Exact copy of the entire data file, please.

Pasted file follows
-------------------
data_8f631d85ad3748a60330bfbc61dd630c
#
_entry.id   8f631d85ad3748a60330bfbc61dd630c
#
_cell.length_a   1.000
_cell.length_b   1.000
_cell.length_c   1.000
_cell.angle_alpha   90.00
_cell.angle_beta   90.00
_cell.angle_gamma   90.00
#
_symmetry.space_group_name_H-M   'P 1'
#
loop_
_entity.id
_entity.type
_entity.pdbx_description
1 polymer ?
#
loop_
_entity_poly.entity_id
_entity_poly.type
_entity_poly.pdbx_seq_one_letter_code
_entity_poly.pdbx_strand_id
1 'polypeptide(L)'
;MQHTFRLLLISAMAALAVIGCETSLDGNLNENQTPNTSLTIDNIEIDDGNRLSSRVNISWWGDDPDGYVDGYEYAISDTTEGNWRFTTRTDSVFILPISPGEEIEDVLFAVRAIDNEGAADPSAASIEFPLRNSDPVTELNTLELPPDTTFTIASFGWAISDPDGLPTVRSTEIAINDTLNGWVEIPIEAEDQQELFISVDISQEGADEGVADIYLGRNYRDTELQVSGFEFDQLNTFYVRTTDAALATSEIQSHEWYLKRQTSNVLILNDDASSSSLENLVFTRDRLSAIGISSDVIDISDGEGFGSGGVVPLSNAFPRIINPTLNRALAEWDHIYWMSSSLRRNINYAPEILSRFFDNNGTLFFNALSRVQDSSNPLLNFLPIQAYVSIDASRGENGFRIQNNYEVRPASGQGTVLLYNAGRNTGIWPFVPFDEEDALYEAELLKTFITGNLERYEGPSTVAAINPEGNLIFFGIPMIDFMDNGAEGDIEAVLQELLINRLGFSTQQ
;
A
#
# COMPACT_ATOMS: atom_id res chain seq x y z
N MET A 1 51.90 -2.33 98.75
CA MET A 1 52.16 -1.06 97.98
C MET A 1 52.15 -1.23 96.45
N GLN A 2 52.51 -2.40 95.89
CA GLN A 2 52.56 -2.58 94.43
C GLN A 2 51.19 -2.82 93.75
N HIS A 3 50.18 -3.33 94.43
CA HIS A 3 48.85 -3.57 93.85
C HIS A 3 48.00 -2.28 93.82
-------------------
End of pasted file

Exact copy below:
data_8f631d85ad3748a60330bfbc61dd630c
#
_entry.id   8f631d85ad3748a60330bfbc61dd630c
#
_cell.length_a   1.000
_cell.length_b   1.000
_cell.length_c   1.000
_cell.angle_alpha   90.00
_cell.angle_beta   90.00
_cell.angle_gamma   90.00
#
_symmetry.space_group_name_H-M   'P 1'
#
loop_
_entity.id
_entity.type
_entity.pdbx_description
1 polymer ?
#
loop_
_entity_poly.entity_id
_entity_poly.type
_entity_poly.pdbx_seq_one_letter_code
_entity_poly.pdbx_strand_id
1 'polypeptide(L)'
;MQHTFRLLLISAMAALAVIGCETSLDGNLNENQTPNTSLTIDNIEIDDGNRLSSRVNISWWGDDPDGYVDGYEYAISDTTEGNWRFTTRTDSVFILPISPGEEIEDVLFAVRAIDNEGAADPSAASIEFPLRNSDPVTELNTLELPPDTTFTIASFGWAISDPDGLPTVRSTEIAINDTLNGWVEIPIEAEDQQELFISVDISQEGADEGVADIYLGRNYRDTELQVSGFEFDQLNTFYVRTTDAALATSEIQSHEWYLKRQTSNVLILNDDASSSSLENLVFTRDRLSAIGISSDVIDISDGEGFGSGGVVPLSNAFPRIINPTLNRALAEWDHIYWMSSSLRRNINYAPEILSRFFDNNGTLFFNALSRVQDSSNPLLNFLPIQAYVSIDASRGENGFRIQNNYEVRPASGQGTVLLYNAGRNTGIWPFVPFDEEDALYEAELLKTFITGNLERYEGPSTVAAINPEGNLIFFGIPMIDFMDNGAEGDIEAVLQELLINRLGFSTQQ
;
A
#
# COMPACT_ATOMS: atom_id res chain seq x y z
N MET A 1 51.90 -2.33 98.75
CA MET A 1 52.16 -1.06 97.98
C MET A 1 52.15 -1.23 96.45
N GLN A 2 52.51 -2.40 95.89
CA GLN A 2 52.56 -2.58 94.43
C GLN A 2 51.19 -2.82 93.75
N HIS A 3 50.18 -3.33 94.43
CA HIS A 3 48.85 -3.57 93.85
C HIS A 3 48.00 -2.28 93.82